TB: Your previous chapbook, Puzzle Pieces, is very similar to Fly Back at Me in that it is composed of stories meant to be sparse of words for the reader to actual consume and strung together to create a whole story. How did the simple act of creating that chapbook influence the writing for Fly Back at Me?

BG: I actually wrote Fly Back at Me before Puzzle Pieces, which was composed of previously published micro essays that I assembled into a manuscript. Fly Back at Me was more difficult as I wasn’t just assembling a manuscript from completed material.

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TB: In “Big,” a moment that filled me with so much dread while I read the chapbook on the train occurs—“[Uncle Walter] pats my butt, squeezes it, keeps his hand there. His callouses are warm and rough.”—but doesn’t come to a “pay off” until the last short story reveals the abuse hiding there in plain sight. Did the chapbook always piece together like this in your head to culminate in the reveal of the abuse or did that happen as you pulled the stories together?

BG: No. Not at all. That came through revision. I see a pattern and I complete it. I think the manuscript was supposed to originally show a year in a child’s life, revolving around the death of his grandmother, his mother’s overprotection, and the anger that fuels his behavior, as seen in the opening story, which is meant to serve as a prelude. A reader commented on the pattern of dangerous men that surround the boy, and it was clear that I needed to follow that. Almost inevitably, I’ll draft a lot of material, and the piece or pieces take their own direction. Revision is my favorite part of the writing process, in part for this reason.

TB: The age old question of process must always come up. Writing every morning, night, or using music or not using music. While writing, what rituals do you perform?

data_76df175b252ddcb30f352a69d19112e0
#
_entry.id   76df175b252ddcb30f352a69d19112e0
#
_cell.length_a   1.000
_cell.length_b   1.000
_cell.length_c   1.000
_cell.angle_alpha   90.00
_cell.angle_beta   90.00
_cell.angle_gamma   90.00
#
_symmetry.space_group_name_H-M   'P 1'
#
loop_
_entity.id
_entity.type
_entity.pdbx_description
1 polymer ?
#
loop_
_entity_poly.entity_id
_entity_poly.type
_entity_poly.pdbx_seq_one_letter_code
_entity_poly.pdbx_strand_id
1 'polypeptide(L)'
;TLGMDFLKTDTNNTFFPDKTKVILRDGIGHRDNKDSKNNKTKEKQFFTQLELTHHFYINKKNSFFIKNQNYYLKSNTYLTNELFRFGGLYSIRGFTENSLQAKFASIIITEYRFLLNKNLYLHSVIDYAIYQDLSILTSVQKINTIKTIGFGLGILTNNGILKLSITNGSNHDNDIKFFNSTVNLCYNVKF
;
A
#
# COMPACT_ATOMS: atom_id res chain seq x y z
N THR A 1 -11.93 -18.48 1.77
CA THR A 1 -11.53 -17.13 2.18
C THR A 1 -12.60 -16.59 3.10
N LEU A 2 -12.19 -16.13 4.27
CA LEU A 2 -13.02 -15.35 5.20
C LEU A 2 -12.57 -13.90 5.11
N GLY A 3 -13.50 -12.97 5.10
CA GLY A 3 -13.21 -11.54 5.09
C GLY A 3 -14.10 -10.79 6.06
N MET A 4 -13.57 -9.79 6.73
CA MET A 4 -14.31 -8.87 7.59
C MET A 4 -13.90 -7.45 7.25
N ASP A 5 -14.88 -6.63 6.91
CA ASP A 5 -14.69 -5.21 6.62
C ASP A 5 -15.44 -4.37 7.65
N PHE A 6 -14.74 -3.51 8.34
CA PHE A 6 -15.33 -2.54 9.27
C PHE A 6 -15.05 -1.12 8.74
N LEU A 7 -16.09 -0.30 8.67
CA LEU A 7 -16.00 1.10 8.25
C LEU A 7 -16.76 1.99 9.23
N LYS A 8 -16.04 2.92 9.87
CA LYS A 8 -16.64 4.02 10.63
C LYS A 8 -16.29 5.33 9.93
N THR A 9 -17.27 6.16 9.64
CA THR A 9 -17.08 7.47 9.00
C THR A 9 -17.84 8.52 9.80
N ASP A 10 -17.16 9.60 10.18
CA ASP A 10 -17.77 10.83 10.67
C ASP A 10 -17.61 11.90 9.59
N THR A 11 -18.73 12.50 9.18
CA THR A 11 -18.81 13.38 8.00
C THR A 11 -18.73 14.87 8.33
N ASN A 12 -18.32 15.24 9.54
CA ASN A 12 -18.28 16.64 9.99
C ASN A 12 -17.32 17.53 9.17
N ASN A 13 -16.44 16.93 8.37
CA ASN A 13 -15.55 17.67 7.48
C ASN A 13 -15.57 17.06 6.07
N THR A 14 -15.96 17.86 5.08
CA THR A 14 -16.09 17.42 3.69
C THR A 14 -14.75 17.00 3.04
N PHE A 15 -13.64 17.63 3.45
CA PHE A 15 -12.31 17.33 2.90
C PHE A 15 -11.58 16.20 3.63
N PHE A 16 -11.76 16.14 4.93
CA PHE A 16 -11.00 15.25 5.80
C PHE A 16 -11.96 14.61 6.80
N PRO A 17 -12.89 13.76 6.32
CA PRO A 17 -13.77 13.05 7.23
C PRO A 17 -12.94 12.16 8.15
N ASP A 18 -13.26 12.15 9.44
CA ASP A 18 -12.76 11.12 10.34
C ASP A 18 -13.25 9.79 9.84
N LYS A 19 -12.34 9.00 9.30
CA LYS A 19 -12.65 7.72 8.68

BG: Before I started PhD school, I wrote everyday, usually in the morning, and a little at night if I had the energy. I’m a morning person for the most part. Now I write when I can find the time and energy to do so. A few days a week, I have intense short sessions anywhere from half an hour to an hour. Two hours if I’m lucky.

TB: What was the last really good book you read?

BG: Howard’s End by E.M. Forster.

TB: What would you recommend as a must-read for other writers?

BG: James Baldwin’s Another Country and Rebecca Solnit’s A Field Guide to Getting Lost. Oh, and Notes from No Man’s land by Eula Biss. Also, Elizabeth Strout’s Olive Kitteridge.

TB: Many writers I know always have a huge list of projects they want to eventually produce. What project are you working on next?

BG: I just finished a manuscript of novel-in-stories. I’m currently working on a semi-autobiographical novel (my dissertation) as well as a collection of essays. Over the summer I started playing around with the idea of ghost stories. So far I’ve only drafted two stories. It’s not going well but it’s fun.



Bernard Grant is a doctoral student at the University of Cincinnati, where he is a Yates Fellow. He has received fellowship and residency support from The Anderson Center, the Jack Straw Cultural Center, Vermont Studio Center, Sundress Academy for the Arts, and Mineral School.He’s the author of two prose chapbooks, Puzzle Pieces (Paper Nautilus Press) and Fly Back at Me (Sundress Publications), and his stories and essays have appeared in or are forthcoming in Crab Orchard Review, New Delta Review, The South Carolina Review, The Chicago Tribune Printers Row, Day One, and many other venues. He received his MFA from Pacific Lutheran University and currently serves as Associate Essays Editor at The Nervous Breakdown.